Iraqi protesters tear down Iranian 'Quds Day' posters - report

The posters included images of Iranian leaders and pro-Iranian groups, including Hezbollah and its leader Hassan Nasrallah.

A banner hangs on a bridge on Palestine street showing pictures of Iran's supreme leader Ayatollah Ali Khamenei, the late Iranian general Qasem Soleimani, the late Iraqi commander Abu Mahdi al-Muhandis and the late founder of the Islamic Republic Ayatollah Ruhollah Khomeini, during the annual al-Qud (photo credit: REUTERS/THAIER AL-SUDANI)
A banner hangs on a bridge on Palestine street showing pictures of Iran's supreme leader Ayatollah Ali Khamenei, the late Iranian general Qasem Soleimani, the late Iraqi commander Abu Mahdi al-Muhandis and the late founder of the Islamic Republic Ayatollah Ruhollah Khomeini, during the annual al-Qud
(photo credit: REUTERS/THAIER AL-SUDANI)
Iraqi protesters were shown on video in Diyala province ripping down Iranian propaganda posters that Iranian proxy militias put up for Quds Day. The billboards were first photographed on May 21. Iranian-backed Saraya al-Khorasani, which has been implicated in murdering Iraqi protesters, held a march for Quds Day in Diyala province. The protesters apparently gathered in the city of Baqubah, which is the capital off Diyala Governorate, and tore down the poster. It is 70km north of Baghdad.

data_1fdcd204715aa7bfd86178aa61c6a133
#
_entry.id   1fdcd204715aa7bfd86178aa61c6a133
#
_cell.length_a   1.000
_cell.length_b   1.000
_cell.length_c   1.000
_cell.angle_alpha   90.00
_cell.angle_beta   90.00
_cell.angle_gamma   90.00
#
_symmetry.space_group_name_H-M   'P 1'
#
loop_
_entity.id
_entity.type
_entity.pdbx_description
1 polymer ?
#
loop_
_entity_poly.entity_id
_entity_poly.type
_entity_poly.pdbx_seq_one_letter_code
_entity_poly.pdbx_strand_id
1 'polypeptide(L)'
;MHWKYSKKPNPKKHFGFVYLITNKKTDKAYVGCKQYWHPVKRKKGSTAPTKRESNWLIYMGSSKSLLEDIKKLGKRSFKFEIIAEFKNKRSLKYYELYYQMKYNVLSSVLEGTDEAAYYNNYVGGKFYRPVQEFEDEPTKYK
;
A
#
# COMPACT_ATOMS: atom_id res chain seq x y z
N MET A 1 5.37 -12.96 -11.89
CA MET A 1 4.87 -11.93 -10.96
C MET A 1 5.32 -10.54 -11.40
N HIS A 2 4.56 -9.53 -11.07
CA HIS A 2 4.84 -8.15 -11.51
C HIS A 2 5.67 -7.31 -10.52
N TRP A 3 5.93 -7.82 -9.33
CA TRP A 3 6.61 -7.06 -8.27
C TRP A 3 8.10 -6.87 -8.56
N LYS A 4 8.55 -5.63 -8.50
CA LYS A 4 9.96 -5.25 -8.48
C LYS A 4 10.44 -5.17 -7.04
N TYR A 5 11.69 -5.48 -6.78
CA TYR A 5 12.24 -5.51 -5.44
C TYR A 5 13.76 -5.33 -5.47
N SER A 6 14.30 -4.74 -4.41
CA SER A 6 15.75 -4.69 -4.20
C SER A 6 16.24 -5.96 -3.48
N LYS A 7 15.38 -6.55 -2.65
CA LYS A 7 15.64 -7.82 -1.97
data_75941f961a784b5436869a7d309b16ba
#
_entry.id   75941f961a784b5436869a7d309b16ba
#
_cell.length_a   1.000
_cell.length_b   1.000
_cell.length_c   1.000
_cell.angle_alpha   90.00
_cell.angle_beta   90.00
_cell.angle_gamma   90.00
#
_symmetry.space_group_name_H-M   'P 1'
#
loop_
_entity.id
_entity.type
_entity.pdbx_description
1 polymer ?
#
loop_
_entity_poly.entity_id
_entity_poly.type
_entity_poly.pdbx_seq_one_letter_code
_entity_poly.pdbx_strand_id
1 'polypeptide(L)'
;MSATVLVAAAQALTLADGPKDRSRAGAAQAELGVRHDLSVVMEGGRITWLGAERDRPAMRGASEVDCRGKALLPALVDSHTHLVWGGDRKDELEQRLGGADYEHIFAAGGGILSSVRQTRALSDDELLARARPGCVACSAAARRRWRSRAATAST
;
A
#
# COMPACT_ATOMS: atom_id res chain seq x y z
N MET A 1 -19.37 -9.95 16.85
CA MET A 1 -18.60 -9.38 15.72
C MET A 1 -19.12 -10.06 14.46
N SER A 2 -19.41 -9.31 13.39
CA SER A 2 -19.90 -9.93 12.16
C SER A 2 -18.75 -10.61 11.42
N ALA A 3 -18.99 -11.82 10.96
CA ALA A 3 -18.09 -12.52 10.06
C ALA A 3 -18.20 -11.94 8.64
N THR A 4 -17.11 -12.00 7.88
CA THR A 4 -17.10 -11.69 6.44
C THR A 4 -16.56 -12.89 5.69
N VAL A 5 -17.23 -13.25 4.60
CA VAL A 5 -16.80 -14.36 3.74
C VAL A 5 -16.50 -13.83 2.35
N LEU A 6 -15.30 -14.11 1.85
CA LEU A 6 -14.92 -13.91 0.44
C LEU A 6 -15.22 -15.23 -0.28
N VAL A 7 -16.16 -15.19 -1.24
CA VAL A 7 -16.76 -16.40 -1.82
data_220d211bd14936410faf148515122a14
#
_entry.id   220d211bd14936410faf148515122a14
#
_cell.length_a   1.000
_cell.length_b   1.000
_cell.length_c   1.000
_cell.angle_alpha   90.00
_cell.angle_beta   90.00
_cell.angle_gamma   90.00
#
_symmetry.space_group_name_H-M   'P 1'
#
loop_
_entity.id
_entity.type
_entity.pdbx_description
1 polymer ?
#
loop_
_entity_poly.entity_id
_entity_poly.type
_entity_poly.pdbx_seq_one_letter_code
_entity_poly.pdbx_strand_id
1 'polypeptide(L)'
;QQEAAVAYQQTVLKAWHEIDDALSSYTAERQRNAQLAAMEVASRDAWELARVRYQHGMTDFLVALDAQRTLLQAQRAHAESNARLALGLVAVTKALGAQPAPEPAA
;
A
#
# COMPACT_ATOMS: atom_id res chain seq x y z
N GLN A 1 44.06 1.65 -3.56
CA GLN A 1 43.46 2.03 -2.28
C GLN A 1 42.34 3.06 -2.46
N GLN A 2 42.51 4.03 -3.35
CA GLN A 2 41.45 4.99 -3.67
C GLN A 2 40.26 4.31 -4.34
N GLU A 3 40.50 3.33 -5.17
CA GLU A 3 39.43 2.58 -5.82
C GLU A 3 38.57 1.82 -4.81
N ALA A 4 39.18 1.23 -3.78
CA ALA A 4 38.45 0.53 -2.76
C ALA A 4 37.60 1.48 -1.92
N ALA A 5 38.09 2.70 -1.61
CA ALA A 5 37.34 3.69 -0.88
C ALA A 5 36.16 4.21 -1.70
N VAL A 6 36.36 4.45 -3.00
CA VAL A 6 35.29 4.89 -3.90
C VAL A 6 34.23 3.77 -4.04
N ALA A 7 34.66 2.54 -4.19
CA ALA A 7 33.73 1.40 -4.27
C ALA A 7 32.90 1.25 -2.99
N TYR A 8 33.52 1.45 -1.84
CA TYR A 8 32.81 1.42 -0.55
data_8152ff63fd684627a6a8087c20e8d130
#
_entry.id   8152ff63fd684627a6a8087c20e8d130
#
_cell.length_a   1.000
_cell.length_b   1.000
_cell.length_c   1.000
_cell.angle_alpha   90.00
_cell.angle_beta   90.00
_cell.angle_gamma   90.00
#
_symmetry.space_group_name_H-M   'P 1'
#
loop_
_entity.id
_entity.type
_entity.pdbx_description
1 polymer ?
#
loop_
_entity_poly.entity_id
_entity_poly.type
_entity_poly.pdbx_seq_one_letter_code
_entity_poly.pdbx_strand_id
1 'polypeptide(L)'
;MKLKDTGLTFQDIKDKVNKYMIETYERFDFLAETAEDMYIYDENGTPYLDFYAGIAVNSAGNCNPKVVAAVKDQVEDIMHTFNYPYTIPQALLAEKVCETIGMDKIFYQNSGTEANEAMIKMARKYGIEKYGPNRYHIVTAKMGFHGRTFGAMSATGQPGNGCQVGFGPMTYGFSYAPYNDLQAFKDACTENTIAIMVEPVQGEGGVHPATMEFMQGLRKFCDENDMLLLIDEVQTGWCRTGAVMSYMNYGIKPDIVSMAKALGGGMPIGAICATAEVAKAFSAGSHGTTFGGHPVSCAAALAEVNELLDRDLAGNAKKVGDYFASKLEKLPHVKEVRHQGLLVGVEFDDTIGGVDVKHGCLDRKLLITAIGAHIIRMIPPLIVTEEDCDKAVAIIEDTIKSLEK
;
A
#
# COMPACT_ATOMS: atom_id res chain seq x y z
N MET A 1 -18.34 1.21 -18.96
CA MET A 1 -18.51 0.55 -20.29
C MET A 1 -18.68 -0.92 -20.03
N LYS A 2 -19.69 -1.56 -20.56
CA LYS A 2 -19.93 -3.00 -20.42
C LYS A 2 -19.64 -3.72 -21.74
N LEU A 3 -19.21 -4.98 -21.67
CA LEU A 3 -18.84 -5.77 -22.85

The posters included images of Iranian leaders and pro-Iranian groups, including Hezbollah and its leader Hassan Nasrallah. They are part of the Iranian iconography that has extended across Iraq in recent years.
Baqubah’s city council had refused to put up the pro-Iranian posters and there was disagreement about the posters, which may have led to the protest. Differing accounts online conflicted eachother as to the exact nature of who put the posters up. The posters showed images of Jerusalem and Iranian-backed Houthi leaders as well as Hamas. The images were seen as a provocation in the city.
 
Protesters in Iraq, who have mobilized since last October, have often targeted pro-Iranian parties. Many of the protesters are from Shi’ite areas but they rejected the domination of Iraq by Iranian-backed militias and a corrupt system of government. Iraq has a new prime minister who is supposed to bring some hope to the younger generation, but the ossifying pro-Iranian militias nevertheless seek a stranglehold through their marches  and posters.
Iran has attempted to hijack Iraq to use as a transit for weapons to Syria and Hezbollah. It has encouraged its Iraqi militia allies to target Israel. Asaib Ahl al-Haq leader Qais Khazali even went to Lebanon in 2017 to spread propaganda against Israel. Hezbollah members have gone to Iraq. In the fall of 2019 Iraq accused Israel of bombing warehouses linked to these militias.
Lawk Ghafuri, a journalist, tweeted images of the crowd in Diyala province allegedly tearing down the Iranian Quds Day posters. Photos from other areas of Iraq appeared to show another Iranian poster being burned. Baqubah and Diyala province is a restive area where ISIS has been active. Iranian-backed militias, many affiliated with the Hashd al-Shaabi or PMU, have deployed the province and been targeted by ISIS.